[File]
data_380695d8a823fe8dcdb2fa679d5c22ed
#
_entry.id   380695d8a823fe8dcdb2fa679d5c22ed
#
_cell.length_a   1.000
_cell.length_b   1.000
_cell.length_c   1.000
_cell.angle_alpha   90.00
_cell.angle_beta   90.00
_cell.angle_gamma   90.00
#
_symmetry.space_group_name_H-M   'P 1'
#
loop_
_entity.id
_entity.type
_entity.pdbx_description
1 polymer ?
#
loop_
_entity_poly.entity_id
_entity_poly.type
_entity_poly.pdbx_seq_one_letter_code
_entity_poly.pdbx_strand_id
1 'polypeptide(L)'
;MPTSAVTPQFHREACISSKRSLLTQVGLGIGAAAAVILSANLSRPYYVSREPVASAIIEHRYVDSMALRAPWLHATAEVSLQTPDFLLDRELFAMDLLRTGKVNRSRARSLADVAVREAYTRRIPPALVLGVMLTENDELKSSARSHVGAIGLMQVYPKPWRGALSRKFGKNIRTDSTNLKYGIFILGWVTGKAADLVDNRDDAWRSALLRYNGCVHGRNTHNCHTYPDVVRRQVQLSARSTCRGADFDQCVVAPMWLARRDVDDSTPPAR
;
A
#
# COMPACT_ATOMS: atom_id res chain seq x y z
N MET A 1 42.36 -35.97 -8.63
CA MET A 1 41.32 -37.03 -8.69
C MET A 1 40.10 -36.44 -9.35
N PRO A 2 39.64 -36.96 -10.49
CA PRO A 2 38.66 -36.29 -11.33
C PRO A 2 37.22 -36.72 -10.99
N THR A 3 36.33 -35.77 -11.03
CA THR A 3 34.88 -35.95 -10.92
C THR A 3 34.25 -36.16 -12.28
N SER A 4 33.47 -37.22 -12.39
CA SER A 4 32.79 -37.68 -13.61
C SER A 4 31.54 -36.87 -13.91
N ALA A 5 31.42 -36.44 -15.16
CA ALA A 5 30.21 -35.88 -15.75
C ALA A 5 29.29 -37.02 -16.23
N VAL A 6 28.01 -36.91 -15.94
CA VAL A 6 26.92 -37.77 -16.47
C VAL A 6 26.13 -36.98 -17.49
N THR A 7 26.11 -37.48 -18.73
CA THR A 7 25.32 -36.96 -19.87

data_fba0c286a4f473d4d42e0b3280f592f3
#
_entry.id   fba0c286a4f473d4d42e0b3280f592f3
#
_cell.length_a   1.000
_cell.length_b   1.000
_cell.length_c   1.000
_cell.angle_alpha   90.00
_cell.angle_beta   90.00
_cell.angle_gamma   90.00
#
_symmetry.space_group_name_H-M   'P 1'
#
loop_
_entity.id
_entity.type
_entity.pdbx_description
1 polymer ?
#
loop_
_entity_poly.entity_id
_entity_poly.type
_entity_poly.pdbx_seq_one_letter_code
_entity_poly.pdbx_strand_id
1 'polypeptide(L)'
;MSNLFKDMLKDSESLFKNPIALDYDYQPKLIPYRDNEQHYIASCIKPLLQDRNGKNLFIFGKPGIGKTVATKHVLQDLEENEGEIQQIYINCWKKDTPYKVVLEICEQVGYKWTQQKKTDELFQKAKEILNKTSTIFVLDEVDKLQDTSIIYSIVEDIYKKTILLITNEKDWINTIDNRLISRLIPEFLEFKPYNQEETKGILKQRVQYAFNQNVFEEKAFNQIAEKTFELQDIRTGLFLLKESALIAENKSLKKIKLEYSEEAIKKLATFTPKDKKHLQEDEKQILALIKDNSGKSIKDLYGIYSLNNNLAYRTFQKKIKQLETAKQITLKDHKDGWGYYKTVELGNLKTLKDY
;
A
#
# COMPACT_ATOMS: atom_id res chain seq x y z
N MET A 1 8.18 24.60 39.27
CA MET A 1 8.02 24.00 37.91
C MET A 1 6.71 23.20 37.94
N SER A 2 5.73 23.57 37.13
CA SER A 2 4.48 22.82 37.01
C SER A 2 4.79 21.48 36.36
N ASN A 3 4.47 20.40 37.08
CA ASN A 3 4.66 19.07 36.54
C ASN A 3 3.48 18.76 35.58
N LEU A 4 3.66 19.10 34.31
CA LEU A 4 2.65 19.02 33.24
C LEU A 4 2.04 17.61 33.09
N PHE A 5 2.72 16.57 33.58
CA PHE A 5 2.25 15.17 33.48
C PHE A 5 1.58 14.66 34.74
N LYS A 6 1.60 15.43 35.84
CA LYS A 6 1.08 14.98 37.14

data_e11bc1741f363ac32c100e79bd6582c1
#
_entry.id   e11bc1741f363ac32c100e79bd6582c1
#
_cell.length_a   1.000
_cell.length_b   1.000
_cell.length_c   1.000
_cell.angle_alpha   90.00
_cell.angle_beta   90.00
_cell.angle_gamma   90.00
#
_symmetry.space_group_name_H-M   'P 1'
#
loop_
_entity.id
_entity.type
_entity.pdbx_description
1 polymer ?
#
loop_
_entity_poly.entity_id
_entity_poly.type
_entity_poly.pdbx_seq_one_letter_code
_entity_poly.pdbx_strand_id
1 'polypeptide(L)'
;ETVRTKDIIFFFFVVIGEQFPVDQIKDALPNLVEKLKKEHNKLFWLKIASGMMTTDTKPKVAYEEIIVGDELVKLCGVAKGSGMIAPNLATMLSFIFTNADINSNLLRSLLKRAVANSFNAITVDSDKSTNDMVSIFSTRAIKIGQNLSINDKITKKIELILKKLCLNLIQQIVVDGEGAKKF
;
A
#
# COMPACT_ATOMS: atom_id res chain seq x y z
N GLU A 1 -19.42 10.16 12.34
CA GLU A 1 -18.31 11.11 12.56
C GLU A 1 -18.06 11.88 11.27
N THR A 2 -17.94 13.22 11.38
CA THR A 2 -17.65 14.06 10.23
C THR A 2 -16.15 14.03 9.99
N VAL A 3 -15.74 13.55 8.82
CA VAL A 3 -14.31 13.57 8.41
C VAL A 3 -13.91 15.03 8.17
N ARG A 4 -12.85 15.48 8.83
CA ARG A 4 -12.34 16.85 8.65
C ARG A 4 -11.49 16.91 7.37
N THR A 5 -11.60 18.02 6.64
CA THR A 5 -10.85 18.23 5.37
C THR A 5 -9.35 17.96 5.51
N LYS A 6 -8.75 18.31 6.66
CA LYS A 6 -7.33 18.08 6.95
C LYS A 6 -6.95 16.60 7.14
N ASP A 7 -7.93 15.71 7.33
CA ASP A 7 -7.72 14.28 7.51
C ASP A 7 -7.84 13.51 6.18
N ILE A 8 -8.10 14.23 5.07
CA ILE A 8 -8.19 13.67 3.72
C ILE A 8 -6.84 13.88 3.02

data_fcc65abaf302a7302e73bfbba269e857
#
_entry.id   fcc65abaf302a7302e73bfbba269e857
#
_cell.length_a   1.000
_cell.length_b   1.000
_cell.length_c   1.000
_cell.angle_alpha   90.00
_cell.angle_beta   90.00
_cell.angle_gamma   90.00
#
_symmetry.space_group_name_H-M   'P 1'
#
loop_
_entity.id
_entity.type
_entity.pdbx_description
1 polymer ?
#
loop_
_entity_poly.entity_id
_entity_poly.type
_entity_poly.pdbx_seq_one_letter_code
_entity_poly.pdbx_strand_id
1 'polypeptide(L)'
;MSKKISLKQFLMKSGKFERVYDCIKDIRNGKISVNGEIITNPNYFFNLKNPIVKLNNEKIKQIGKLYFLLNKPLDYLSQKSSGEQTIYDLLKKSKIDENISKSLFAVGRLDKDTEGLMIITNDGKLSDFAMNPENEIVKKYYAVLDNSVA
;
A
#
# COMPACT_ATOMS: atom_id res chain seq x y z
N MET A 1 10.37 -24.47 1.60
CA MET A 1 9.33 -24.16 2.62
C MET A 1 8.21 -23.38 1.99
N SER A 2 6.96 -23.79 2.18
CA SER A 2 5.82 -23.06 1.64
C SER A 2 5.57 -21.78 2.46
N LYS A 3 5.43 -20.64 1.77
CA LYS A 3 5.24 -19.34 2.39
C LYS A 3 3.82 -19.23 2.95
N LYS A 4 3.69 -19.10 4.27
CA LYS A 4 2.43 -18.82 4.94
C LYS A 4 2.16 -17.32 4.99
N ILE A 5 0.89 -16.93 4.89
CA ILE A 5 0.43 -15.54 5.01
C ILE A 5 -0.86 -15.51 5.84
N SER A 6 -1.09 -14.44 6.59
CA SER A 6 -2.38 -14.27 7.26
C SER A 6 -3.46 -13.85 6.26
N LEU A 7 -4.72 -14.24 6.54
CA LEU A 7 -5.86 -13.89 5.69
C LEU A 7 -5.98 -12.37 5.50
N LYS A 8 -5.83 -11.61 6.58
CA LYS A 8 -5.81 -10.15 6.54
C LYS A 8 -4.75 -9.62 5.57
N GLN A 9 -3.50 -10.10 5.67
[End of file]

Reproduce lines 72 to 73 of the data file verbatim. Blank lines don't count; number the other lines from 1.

_entity_poly.type
_entity_poly.pdbx_seq_one_letter_code